GREG WHITE (understudy for Thurgood Marshall) has performed at several theatres in Greater Cleveland, including Karamu House, Dobama Theatre, Ensemble Theatre, the Beck Center, and Cleveland Public Theatre. For the past three summers, he has portrayed the characters of Carl B. Stokes and Jessie Owens for the Historical Gateway Corporation’s Take-A-Hike program, a tour through Cleveland to hear the story of these historical figures. Regional: Dominique Morriseau’s Sunset Baby (Kenyatta) at Dobama Theatre; Voodoo Macbeth (Banquo), Death of a Salesman (Will Loman), and Water by the Spoonful at Ensemble Theatre. In 2018, he was recognized as Best Actor in Scene Magazine for his performance in Thurgood and for Superior Achievement by the Cleveland Critics Circle for his performance of Chris Christopherson in Eugene O’Neill’s Anna Christy.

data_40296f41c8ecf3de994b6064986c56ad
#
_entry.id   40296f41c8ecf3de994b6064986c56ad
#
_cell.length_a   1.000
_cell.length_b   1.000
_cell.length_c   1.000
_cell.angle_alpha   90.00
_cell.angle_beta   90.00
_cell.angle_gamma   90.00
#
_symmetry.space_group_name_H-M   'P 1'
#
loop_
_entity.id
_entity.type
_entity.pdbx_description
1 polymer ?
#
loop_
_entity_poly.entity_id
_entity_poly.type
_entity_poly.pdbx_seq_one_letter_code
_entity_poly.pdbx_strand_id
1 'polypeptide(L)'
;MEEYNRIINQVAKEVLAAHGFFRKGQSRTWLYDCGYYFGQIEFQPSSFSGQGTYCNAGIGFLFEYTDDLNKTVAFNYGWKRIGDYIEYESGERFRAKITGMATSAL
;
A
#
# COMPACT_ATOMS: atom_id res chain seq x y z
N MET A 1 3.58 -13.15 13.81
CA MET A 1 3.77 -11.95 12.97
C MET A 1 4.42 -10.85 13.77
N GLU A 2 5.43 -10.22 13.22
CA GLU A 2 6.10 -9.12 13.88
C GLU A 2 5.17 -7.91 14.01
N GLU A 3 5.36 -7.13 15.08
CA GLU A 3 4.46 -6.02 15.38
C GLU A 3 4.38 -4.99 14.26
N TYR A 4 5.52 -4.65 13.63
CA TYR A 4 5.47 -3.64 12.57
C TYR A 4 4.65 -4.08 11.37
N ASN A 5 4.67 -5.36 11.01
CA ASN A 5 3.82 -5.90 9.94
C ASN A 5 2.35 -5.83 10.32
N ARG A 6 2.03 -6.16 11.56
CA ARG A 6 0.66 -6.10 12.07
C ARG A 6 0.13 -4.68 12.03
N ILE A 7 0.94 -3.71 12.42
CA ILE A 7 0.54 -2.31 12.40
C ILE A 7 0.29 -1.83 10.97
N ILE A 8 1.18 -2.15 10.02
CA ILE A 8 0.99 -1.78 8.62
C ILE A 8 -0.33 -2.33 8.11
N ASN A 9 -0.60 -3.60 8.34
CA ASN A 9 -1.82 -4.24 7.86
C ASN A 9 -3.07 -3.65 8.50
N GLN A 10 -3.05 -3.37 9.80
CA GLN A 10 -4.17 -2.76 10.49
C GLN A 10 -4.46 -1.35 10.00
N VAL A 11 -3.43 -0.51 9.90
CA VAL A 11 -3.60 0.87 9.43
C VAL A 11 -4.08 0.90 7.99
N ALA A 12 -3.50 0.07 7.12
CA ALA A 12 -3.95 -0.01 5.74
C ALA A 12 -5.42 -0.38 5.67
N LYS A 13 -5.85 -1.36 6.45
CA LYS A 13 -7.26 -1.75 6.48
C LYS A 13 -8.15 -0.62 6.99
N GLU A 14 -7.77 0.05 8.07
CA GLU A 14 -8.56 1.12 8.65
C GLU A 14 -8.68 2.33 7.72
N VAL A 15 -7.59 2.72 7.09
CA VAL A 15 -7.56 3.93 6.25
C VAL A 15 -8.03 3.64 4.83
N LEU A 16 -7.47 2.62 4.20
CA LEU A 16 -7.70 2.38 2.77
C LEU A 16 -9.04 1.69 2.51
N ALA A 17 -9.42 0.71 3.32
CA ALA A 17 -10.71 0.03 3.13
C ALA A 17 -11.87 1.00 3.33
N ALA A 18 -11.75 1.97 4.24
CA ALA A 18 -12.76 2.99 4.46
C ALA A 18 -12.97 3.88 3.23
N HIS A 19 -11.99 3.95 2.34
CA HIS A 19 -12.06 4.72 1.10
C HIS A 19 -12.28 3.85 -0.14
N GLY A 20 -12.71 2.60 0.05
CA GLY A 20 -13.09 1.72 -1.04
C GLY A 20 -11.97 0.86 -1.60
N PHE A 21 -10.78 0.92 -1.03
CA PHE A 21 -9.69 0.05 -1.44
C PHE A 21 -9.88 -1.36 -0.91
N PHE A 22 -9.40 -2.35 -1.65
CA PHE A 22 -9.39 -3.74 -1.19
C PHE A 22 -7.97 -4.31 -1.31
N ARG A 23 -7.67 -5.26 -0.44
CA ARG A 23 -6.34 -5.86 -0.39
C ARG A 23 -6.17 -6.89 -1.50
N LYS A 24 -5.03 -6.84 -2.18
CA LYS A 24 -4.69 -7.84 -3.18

GEORGE STEVENS, JR. (Playwright) is the founder of the American Film Institute and a writer, director, and producer. George Stevens, Jr’s interest in Thurgood Marshall began with a miniseries he wrote and directed, Separate But Equal, the story of the Brown vs. Board of Education school desegregation case on which Marshall was the lawyer for the NAACP Legal Defense Fund. Thurgood is his first play. FILM: The Thin Red Line; George Stevens: A Filmmaker’s Journey; John F. Kennedy: Years of Lightning, Day of Drums; The Diary of Anne Frank. Television: Separate But Equal (Sidney Poitier, Burt Lancaster), The Murder of Mary Phagan (Jack Lemmon, Peter Gallagher, Kevin Spacey), The Kennedy Center Honors (1978 – 2007), The American Film Institute Life Achievement Awards (1973 – 1998), America’s Millennium, D-Day to Berlin. Alfred A. Knopf recently published his book, Conversations With the Great Moviemakers of Hollywood’s Golden Age. Awards include eight awards from the Writers Guild of America, two George Foster Peabody Awards, and two Emmys.